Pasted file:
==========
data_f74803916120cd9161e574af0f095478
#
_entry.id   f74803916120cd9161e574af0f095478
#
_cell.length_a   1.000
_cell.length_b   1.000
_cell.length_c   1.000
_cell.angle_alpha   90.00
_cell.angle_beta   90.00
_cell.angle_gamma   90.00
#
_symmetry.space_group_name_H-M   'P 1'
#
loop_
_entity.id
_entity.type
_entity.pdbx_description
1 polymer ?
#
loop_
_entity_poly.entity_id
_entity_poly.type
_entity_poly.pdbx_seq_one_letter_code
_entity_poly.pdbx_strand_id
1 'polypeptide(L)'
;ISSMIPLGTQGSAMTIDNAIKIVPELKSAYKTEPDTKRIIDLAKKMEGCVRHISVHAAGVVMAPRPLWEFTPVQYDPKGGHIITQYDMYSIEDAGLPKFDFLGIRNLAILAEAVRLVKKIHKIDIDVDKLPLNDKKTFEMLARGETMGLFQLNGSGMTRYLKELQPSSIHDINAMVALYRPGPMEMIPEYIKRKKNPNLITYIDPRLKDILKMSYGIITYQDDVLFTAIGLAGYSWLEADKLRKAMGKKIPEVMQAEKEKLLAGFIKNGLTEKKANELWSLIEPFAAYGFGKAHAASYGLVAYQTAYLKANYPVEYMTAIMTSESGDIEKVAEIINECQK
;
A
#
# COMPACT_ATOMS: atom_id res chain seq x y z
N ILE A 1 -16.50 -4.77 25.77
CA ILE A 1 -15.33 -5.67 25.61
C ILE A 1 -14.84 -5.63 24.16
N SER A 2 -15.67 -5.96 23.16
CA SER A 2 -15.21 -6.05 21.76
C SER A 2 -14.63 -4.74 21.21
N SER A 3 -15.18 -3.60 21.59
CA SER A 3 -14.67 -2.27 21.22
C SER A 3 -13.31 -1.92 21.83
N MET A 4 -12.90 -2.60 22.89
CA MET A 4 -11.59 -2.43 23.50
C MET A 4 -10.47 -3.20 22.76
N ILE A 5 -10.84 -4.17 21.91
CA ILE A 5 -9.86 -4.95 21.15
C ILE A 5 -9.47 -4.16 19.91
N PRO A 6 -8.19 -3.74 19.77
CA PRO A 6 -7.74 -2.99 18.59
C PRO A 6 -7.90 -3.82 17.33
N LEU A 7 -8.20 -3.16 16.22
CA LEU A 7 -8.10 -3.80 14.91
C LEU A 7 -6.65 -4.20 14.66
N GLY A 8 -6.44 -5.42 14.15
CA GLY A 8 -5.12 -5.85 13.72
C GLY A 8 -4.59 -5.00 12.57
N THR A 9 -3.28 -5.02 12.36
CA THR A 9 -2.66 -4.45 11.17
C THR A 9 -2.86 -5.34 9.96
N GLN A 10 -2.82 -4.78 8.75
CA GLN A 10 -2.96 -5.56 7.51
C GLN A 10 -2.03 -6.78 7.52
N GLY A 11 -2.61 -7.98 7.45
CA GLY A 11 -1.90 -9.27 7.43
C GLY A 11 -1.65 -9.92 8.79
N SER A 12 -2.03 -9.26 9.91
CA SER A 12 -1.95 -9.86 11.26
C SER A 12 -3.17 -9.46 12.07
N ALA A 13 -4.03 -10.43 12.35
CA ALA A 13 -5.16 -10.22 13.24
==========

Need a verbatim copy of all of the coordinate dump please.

data_f74803916120cd9161e574af0f095478
#
_entry.id   f74803916120cd9161e574af0f095478
#
_cell.length_a   1.000
_cell.length_b   1.000
_cell.length_c   1.000
_cell.angle_alpha   90.00
_cell.angle_beta   90.00
_cell.angle_gamma   90.00
#
_symmetry.space_group_name_H-M   'P 1'
#
loop_
_entity.id
_entity.type
_entity.pdbx_description
1 polymer ?
#
loop_
_entity_poly.entity_id
_entity_poly.type
_entity_poly.pdbx_seq_one_letter_code
_entity_poly.pdbx_strand_id
1 'polypeptide(L)'
;ISSMIPLGTQGSAMTIDNAIKIVPELKSAYKTEPDTKRIIDLAKKMEGCVRHISVHAAGVVMAPRPLWEFTPVQYDPKGGHIITQYDMYSIEDAGLPKFDFLGIRNLAILAEAVRLVKKIHKIDIDVDKLPLNDKKTFEMLARGETMGLFQLNGSGMTRYLKELQPSSIHDINAMVALYRPGPMEMIPEYIKRKKNPNLITYIDPRLKDILKMSYGIITYQDDVLFTAIGLAGYSWLEADKLRKAMGKKIPEVMQAEKEKLLAGFIKNGLTEKKANELWSLIEPFAAYGFGKAHAASYGLVAYQTAYLKANYPVEYMTAIMTSESGDIEKVAEIINECQK
;
A
#
# COMPACT_ATOMS: atom_id res chain seq x y z
N ILE A 1 -16.50 -4.77 25.77
CA ILE A 1 -15.33 -5.67 25.61
C ILE A 1 -14.84 -5.63 24.16
N SER A 2 -15.67 -5.96 23.16
CA SER A 2 -15.21 -6.05 21.76
C SER A 2 -14.63 -4.74 21.21
N SER A 3 -15.18 -3.60 21.59
CA SER A 3 -14.67 -2.27 21.22
C SER A 3 -13.31 -1.92 21.83
N MET A 4 -12.90 -2.60 22.89
CA MET A 4 -11.59 -2.43 23.50
C MET A 4 -10.47 -3.20 22.76
N ILE A 5 -10.84 -4.17 21.91
CA ILE A 5 -9.86 -4.95 21.15
C ILE A 5 -9.47 -4.16 19.91
N PRO A 6 -8.19 -3.74 19.77
CA PRO A 6 -7.74 -2.99 18.59
C PRO A 6 -7.90 -3.82 17.33
N LEU A 7 -8.20 -3.16 16.22
CA LEU A 7 -8.10 -3.80 14.91
C LEU A 7 -6.65 -4.20 14.66
N GLY A 8 -6.44 -5.42 14.15
CA GLY A 8 -5.12 -5.85 13.72
C GLY A 8 -4.59 -5.00 12.57
N THR A 9 -3.28 -5.02 12.36
CA THR A 9 -2.66 -4.45 11.17
C THR A 9 -2.86 -5.34 9.96
N GLN A 10 -2.82 -4.78 8.75
CA GLN A 10 -2.96 -5.56 7.51
C GLN A 10 -2.03 -6.78 7.52
N GLY A 11 -2.61 -7.98 7.45
CA GLY A 11 -1.90 -9.27 7.43
C GLY A 11 -1.65 -9.92 8.79
N SER A 12 -2.03 -9.26 9.91
CA SER A 12 -1.95 -9.86 11.26
C SER A 12 -3.17 -9.46 12.07
N ALA A 13 -4.03 -10.43 12.35
CA ALA A 13 -5.16 -10.22 13.24